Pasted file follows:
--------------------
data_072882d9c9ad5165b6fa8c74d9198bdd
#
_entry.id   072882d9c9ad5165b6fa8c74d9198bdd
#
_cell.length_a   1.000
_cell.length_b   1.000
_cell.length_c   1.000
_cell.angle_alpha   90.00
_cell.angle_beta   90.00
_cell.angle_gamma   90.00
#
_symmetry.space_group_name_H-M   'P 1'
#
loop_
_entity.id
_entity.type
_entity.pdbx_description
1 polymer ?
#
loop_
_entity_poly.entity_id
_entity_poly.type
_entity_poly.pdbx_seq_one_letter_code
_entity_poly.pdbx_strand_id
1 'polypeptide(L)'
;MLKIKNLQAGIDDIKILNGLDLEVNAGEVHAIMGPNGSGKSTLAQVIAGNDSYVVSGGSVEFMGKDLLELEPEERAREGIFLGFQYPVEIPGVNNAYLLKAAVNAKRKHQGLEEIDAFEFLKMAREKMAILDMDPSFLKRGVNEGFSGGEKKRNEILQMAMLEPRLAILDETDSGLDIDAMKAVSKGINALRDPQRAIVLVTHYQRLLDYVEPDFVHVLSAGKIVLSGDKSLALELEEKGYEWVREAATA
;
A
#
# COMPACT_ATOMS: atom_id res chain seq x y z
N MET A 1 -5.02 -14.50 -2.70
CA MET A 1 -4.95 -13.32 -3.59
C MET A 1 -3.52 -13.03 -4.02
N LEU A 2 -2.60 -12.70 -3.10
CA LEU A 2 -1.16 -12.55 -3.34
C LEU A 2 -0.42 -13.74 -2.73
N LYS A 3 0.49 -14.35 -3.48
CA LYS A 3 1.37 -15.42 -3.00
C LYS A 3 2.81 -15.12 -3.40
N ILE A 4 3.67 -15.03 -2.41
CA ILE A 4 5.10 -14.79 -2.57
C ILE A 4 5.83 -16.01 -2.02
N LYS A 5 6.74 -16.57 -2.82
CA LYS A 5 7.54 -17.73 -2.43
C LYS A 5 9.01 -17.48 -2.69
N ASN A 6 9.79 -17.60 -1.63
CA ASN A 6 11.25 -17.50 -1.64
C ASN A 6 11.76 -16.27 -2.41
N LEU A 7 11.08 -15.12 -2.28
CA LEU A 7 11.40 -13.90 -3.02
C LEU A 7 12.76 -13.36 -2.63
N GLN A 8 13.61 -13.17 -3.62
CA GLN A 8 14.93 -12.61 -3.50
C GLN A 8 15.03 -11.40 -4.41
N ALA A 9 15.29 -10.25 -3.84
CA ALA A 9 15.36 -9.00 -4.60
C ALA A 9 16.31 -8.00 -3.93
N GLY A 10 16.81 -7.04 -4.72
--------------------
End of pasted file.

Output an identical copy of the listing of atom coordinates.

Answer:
data_072882d9c9ad5165b6fa8c74d9198bdd
#
_entry.id   072882d9c9ad5165b6fa8c74d9198bdd
#
_cell.length_a   1.000
_cell.length_b   1.000
_cell.length_c   1.000
_cell.angle_alpha   90.00
_cell.angle_beta   90.00
_cell.angle_gamma   90.00
#
_symmetry.space_group_name_H-M   'P 1'
#
loop_
_entity.id
_entity.type
_entity.pdbx_description
1 polymer ?
#
loop_
_entity_poly.entity_id
_entity_poly.type
_entity_poly.pdbx_seq_one_letter_code
_entity_poly.pdbx_strand_id
1 'polypeptide(L)'
;MLKIKNLQAGIDDIKILNGLDLEVNAGEVHAIMGPNGSGKSTLAQVIAGNDSYVVSGGSVEFMGKDLLELEPEERAREGIFLGFQYPVEIPGVNNAYLLKAAVNAKRKHQGLEEIDAFEFLKMAREKMAILDMDPSFLKRGVNEGFSGGEKKRNEILQMAMLEPRLAILDETDSGLDIDAMKAVSKGINALRDPQRAIVLVTHYQRLLDYVEPDFVHVLSAGKIVLSGDKSLALELEEKGYEWVREAATA
;
A
#
# COMPACT_ATOMS: atom_id res chain seq x y z
N MET A 1 -5.02 -14.50 -2.70
CA MET A 1 -4.95 -13.32 -3.59
C MET A 1 -3.52 -13.03 -4.02
N LEU A 2 -2.60 -12.70 -3.10
CA LEU A 2 -1.16 -12.55 -3.34
C LEU A 2 -0.42 -13.74 -2.73
N LYS A 3 0.49 -14.35 -3.48
CA LYS A 3 1.37 -15.42 -3.00
C LYS A 3 2.81 -15.12 -3.40
N ILE A 4 3.67 -15.03 -2.41
CA ILE A 4 5.10 -14.79 -2.57
C ILE A 4 5.83 -16.01 -2.02
N LYS A 5 6.74 -16.57 -2.82
CA LYS A 5 7.54 -17.73 -2.43
C LYS A 5 9.01 -17.48 -2.69
N ASN A 6 9.79 -17.60 -1.63
CA ASN A 6 11.25 -17.50 -1.64
C ASN A 6 11.76 -16.27 -2.41
N LEU A 7 11.08 -15.12 -2.28
CA LEU A 7 11.40 -13.90 -3.02
C LEU A 7 12.76 -13.36 -2.63
N GLN A 8 13.61 -13.17 -3.62
CA GLN A 8 14.93 -12.61 -3.50
C GLN A 8 15.03 -11.40 -4.41
N ALA A 9 15.29 -10.25 -3.84
CA ALA A 9 15.36 -9.00 -4.60
C ALA A 9 16.31 -8.00 -3.93
N GLY A 10 16.81 -7.04 -4.72